Success in virtually any sport has its roots in two main ingredients — skill and character. One quality complements the other and a fusion of both can quite often prove a potent cocktail in bringing any individual or team to their chosen goal.
Of all sports, gaelic football, because of its physical content and inherent self-sacrifices, is perhaps a prime example of a team game that enshrines technical ability and mental strength.
And as the race to the All-Ireland title hots up considerably, there have been a number of striking examples of teams absorbing setbacks, both physical and psychological, and returning re-energised to pursue their title ambitions.
Two of the most recent examples of this were provided just last weekend. All-Ireland champions Cork lost their outstanding marksman Daniel Goulding to an ankle injury in the 19th minute against Down and then suffered a double whammy when his replacement Barry O’Driscoll departed from the action following a heavy collision with a Down defender.
Yet Cork manager Conor Counihan restructured his side, fired in the experienced but still far from fully fit Graham Canty and saw his players subsequently scale a new peak in condemning Down to a 12-point defeat (2-20 to 0-14).
Tyrone, no strangers to major setbacks both on and off the field this year, also gave a significant insight into their psyche when, without Martin Penrose, Brian Dooher, Enda McGinley, Justin McMahon and Owen Mulligan in their line-up, they still proved much too strong for neighbours Armagh (2-13 to |1-13) at Omagh.
Kildare’s rehabilitation following their hugely controversial defeat by Dublin in the Leinster semi-final has been nothing short of remarkable.
It was a point from a contentious free by Bernard Brogan in the dying seconds of that match which consigned Kieran McGeeney’s side to a one-point defeat (1-12 to 1-11).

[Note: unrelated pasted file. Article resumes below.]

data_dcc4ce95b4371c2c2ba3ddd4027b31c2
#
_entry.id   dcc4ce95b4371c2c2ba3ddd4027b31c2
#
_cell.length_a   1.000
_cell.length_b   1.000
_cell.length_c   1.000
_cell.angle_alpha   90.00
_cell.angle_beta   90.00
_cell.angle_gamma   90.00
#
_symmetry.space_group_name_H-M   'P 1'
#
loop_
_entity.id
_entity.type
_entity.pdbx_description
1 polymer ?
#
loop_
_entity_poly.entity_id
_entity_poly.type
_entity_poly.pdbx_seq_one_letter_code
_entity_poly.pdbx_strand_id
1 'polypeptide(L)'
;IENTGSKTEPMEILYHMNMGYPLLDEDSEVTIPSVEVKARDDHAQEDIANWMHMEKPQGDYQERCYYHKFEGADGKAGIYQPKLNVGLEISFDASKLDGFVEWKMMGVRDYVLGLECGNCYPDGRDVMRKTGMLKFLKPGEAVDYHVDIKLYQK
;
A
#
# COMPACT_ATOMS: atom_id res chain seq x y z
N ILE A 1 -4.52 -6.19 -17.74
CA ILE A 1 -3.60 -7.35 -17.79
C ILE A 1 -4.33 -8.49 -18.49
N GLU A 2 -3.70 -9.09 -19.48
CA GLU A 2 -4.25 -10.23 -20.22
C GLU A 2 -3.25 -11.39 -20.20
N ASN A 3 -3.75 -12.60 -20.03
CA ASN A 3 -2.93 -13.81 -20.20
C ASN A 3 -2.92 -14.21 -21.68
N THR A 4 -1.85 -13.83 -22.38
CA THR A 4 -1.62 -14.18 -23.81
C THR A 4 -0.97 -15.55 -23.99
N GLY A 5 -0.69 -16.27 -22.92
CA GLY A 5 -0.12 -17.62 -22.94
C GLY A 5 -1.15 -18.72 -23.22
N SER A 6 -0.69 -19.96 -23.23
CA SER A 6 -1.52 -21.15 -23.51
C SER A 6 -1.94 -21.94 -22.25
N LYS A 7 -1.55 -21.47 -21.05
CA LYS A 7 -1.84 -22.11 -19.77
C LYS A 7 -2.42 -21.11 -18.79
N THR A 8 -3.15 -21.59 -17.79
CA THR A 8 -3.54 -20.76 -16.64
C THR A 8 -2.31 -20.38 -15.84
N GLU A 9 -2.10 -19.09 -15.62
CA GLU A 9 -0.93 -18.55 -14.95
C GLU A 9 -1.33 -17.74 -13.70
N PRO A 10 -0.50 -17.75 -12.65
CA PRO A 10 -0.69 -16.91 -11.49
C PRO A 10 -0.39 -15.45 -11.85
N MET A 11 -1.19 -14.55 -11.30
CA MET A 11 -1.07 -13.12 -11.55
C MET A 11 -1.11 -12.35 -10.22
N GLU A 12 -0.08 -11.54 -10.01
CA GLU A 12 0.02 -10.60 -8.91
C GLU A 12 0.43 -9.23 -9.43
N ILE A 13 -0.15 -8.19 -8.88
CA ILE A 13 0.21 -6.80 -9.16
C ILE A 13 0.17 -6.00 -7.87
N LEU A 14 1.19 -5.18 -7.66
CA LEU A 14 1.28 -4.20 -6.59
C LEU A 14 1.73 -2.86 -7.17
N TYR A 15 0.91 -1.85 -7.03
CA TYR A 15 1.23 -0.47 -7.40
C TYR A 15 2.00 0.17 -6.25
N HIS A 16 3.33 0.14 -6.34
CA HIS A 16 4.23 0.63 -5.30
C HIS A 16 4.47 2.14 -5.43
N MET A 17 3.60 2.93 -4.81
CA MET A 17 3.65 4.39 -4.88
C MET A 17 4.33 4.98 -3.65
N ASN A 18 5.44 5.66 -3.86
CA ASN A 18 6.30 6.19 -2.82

Such a heartbreaking loss is calculated to test the mettle of any manager and his team.
Kildare’s response was not so much positive as exhilarating. They racked up three splendid qualifier wins over Laois, Meath and Derry scoring 5-46 in the process, an itinerary that has now helped to thrust them firmly into the frame for ‘Sam’.
Indeed, Kildare have played six championship matches so far and they have still only reached the quarter-finals!
Kerry, of course, remain up among the heavyweights despite the absence of David Moran, Tommy Griffen, Paul Galvin and Tomas O Sé from their line-up recently.
It was initially thought that the suspensions imposed on Galvin and O Sé would all but render the side impotent, stripping it, as it did, of an experienced hue.
Instead, Kerry are playing with ominous intent, a driven, focused outfit who have, to all intents and purposes, no intention of allowing the Munster title to become their only honour for 2011.
While Kerry are regular bedfellows with ‘Sam’, Dublin have become totally divorced from what is one of the most coveted prizes in Irish sport as they have not won it since 1995.
The Dubs have not had to dig too deep into their reservoir of courage and character — yet. But manager Pat Gilroy’s biggest challenge right now lies within his own camp rather than outside.
His dilemma centres on just what personnel constitute his best team. Diaramuid Connolly, a gifted forward in my book, has been substituted too often lately and needs the comfort of knowing that his manager actually values him, while Tomas Quinn has almost grown accustomed to being brought off the bench.
There is absolutely no doubt that a Dublin full-forward line of Connolly and the Brogan brothers Bernard and Alan would carry a lethal threat irrespective of the opposition as long as they were supplied with decent possession.
Dublin would appear, though, to be still unsure as to who can comprise their best midfield pairing — you would think by this stage of the year that any manager would know exactly who fits the bill and who does not.
And my last four in the All-Ireland series? I’ll go with Kerry, Cork, Tyrone and Kildare.